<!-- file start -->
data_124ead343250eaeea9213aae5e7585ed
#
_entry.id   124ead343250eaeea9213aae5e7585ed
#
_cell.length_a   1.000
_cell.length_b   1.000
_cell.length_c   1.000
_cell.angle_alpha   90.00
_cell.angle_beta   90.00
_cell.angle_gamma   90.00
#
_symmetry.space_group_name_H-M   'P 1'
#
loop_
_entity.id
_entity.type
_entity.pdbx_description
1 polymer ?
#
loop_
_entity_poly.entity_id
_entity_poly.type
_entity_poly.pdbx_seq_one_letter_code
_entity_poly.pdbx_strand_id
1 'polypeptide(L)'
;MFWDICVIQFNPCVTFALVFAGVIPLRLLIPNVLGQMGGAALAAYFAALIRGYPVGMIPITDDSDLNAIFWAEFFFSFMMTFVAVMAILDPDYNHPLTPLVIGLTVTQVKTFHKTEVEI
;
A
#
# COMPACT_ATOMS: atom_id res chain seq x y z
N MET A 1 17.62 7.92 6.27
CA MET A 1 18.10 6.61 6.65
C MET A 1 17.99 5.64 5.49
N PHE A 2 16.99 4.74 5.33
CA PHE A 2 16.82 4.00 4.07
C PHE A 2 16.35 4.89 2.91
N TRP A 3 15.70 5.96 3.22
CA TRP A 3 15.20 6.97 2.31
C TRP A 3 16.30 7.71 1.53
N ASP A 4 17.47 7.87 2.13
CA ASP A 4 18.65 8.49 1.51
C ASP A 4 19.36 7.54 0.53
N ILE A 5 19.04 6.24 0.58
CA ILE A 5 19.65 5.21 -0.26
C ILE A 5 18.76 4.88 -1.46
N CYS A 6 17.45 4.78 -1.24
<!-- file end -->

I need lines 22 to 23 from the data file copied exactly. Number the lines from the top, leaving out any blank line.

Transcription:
_entity_poly.type
_entity_poly.pdbx_seq_one_letter_code